I walked, and walked, and walked, learning to negotiate the slippery ice surrounding the pedestrian crossings with ease (I nearly slipped about five times, but managed to regain my balance pretty snappily, adding to my sense of well-being about my hitherto-unknown high level of fitness) and feeling warmer as I went as my body got used to this novel form of exercise. I walked through entire towns and didn't feel one bit fatiqued or frightened -- not only were there lots of fellow travellers, but I was blessed by providence because my quickest route home turned out to involve going through the main village of Dublin suburbs and so I was reassured by the fact that, should I become tired and in need of sustenance or toilet facilities at any point in my journey, I could simply nip into one of the many restaurants, pubs and takeaways lining the route.

So I trudged on, amazed that I wasn't feeling tired at all yet covering incredible distances -- distances which I have never imagined before that I could actually cover on foot. I walked for an hour in the snow, and by the time I came upon the last hotel and restaurant complex en route to my home, my legs decided once again to carry me to the restaurant and again I dutifully followed. At first I thought I would just borrow the toilet facilities before setting off again to negotiate the final third of the route, but once I entered the premises and heard the maitre d' taking food orders on the phone, I decided to stay and eat. This was a Tex-Mex/American grill type place, which again was rather fortunate as it was exactly the type of cuisine that a traveller slightly worse for wear from the cold would welcome. By the time I sat down, it was just about five past seven.

I ordered chicken creole and another steaming pot of tea in the half-empty restaurant (the clientele consisted of a couple of couples, a family, two groups of friends and another woman by herself). The chicken creole took a long time to arrive, but I was comforted by cup after cup of hot tea and just marvelled at the snow outside the windows as well as the snowy scenes on display on Sky News on the big TV screen above the fireplace. I talked to my mum again on the phone to reassure her that I wasn't dead yet -- she could not believe I walked all the way from the city to the 'burbs, and was about to give out about where I bought my apartment etc. etc., but was conveniently shushed when I told her that my phone battery was about to run out (which was true).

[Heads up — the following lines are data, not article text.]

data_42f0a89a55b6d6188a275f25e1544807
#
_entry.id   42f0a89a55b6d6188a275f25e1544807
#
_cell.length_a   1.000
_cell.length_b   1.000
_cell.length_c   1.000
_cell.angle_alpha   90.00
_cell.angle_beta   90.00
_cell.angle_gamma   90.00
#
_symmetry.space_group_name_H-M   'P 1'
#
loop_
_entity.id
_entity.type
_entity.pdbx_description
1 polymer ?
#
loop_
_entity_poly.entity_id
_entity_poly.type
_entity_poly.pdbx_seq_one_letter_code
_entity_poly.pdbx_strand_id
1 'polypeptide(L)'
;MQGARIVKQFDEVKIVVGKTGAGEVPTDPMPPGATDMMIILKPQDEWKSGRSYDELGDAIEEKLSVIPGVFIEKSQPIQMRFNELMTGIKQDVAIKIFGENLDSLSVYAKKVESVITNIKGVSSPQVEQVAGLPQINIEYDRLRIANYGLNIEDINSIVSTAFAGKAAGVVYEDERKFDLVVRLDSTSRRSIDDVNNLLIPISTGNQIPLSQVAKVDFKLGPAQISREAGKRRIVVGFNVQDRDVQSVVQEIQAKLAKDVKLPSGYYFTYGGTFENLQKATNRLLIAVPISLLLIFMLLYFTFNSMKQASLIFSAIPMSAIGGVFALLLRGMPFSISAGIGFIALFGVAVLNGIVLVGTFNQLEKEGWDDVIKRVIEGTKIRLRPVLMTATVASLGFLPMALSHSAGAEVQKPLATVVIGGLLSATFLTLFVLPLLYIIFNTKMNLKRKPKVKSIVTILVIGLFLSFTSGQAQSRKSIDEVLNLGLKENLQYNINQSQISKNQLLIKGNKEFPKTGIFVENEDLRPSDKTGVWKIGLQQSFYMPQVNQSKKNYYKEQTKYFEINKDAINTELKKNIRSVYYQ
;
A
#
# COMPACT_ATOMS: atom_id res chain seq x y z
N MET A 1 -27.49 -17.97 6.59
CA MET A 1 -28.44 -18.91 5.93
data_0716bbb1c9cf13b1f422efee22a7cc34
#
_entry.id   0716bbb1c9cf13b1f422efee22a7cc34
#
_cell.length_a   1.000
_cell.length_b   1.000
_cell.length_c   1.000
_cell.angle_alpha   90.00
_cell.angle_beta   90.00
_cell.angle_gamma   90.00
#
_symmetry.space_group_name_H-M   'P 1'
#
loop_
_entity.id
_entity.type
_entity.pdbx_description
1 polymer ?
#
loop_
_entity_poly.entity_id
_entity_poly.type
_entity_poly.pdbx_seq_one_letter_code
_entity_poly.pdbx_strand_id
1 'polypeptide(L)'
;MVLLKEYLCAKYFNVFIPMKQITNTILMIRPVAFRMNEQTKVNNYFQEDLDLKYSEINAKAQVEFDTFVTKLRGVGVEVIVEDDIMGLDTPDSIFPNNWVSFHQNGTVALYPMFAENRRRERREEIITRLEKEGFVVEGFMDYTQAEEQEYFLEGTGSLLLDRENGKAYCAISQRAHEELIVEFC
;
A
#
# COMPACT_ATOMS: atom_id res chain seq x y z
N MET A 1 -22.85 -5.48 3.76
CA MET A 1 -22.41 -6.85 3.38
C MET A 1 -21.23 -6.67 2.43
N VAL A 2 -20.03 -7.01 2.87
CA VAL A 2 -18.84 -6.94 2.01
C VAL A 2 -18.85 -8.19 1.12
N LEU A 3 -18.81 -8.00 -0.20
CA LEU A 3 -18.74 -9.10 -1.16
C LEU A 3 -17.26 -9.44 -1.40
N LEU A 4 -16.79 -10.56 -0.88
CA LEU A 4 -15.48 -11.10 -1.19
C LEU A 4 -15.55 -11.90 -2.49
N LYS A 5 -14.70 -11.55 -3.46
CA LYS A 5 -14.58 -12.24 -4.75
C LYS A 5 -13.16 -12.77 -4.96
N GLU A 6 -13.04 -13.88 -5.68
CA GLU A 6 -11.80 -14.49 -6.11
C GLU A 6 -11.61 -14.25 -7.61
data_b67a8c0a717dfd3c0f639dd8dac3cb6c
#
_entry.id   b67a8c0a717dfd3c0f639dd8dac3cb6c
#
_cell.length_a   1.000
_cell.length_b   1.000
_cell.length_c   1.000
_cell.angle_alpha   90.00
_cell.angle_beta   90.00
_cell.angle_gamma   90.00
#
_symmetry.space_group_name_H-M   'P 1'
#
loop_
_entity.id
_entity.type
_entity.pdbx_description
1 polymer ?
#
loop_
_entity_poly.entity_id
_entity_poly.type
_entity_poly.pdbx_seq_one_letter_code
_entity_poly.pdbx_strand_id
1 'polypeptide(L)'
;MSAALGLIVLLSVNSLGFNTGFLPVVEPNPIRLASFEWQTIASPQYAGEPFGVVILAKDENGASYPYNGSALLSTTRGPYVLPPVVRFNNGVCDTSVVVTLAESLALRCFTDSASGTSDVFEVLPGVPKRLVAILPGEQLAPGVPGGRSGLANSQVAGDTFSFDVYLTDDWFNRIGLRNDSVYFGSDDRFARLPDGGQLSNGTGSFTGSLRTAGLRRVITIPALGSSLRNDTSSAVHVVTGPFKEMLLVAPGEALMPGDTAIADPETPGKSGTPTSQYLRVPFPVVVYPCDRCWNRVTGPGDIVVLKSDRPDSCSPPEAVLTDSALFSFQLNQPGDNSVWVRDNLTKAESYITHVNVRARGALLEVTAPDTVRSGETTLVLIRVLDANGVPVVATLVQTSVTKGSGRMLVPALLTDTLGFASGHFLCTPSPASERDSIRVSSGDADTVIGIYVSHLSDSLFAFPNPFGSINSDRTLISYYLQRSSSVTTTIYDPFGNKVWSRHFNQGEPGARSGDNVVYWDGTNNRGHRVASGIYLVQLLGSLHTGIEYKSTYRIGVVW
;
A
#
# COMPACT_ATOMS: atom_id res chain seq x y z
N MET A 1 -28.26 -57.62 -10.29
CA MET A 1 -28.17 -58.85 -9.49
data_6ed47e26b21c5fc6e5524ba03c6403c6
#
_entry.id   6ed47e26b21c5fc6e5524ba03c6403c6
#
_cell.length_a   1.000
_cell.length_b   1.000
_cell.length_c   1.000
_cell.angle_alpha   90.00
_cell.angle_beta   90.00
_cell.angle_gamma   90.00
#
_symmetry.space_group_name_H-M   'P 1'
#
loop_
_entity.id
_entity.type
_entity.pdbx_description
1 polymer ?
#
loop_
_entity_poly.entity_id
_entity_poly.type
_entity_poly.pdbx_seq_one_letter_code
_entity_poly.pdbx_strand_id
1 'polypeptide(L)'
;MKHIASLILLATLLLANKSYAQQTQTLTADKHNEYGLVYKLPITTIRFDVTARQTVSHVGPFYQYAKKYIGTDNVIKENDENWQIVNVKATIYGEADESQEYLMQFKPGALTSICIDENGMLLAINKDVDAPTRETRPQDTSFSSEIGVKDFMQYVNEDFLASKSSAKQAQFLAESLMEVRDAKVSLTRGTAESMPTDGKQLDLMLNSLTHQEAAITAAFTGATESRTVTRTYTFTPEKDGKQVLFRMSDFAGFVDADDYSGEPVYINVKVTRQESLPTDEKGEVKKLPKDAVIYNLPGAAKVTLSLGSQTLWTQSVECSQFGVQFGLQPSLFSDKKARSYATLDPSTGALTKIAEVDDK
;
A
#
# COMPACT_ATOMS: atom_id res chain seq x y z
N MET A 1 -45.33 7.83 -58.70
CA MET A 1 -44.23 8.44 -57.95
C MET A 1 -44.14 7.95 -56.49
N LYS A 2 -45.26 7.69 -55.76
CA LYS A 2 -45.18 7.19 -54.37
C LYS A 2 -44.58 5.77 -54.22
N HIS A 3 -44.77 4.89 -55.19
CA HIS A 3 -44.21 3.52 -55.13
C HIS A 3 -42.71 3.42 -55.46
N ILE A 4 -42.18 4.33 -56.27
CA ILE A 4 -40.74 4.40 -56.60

(But I do thank my mum from the bottom of my heart because I was only able to make the journey in fairness because I was nicely wrapped up in a very warm down jacket with fur-trimmed hat that she gave me a few years ago, and I was even more fortunate because I happened to wear this same coat when I spent Christmas at home and she forced me to take a pair of black mittens with me even though I initially refused. Little did I know that less than a fortnight later I would be extremely grateful to put my hands into my pockets and found these warm woollen mittens nicely tucked inside just when I needed them the most).

Anyway, my food finally arrived, and although I didn't think I was that hungry given that I just had the cheese fries not that long ago, my body welcomed the additional high-energy fuel. I didn't finish the plate nor the second pot of tea, but I was re-energised to tackle the last and most difficult leg of my journey -- a 2 kilometre stretch of the motorway where there are indeed, as Google told me just now, no pedestrian footpaths.

(Before I paid the bill, I asked the waitress whether it was okay for me to pour the remainder of the tea into my thermos. I felt like a complete wino for asking, but I was really afraid of what might happen to me during my attempt to negotiate the grass verge of the motorway, and decided that I would rather be safe than be respectable. In fact, I was feeling that God had been looking after me because my decision to bring my thermos with me to work this morning was completely spur-of-the-moment, due solely to the fact that I didn't have time to get tea before I had to leave the flat.)

As I was leaving the restaurant, the manager asked me where I had parked my car -- he was going to give me a token for free parking as entitled by patrons of the restaurant -- and was surprised when I told him that I walked all the way to his establishment from city centre. He asked me if I live in the vicinity and then insisted that I should come back again, saying God bless as I left -- a warm farewell (albeit standard proprietor speak) that was appreciated as I was about to head out into the cold again.

To my surprise however, this time my legs nearly buckled under me. Turns out they had grown rather accustomed to sitting down during the dinner and complained about being put to work again. I walked very slowly this time, almost at the speed of an old lady. In fact, I actually passed by an old lady trying to catch a taxi by waiting at a bus-stop. I was going to do the same, but decided to just walk on and take my chances.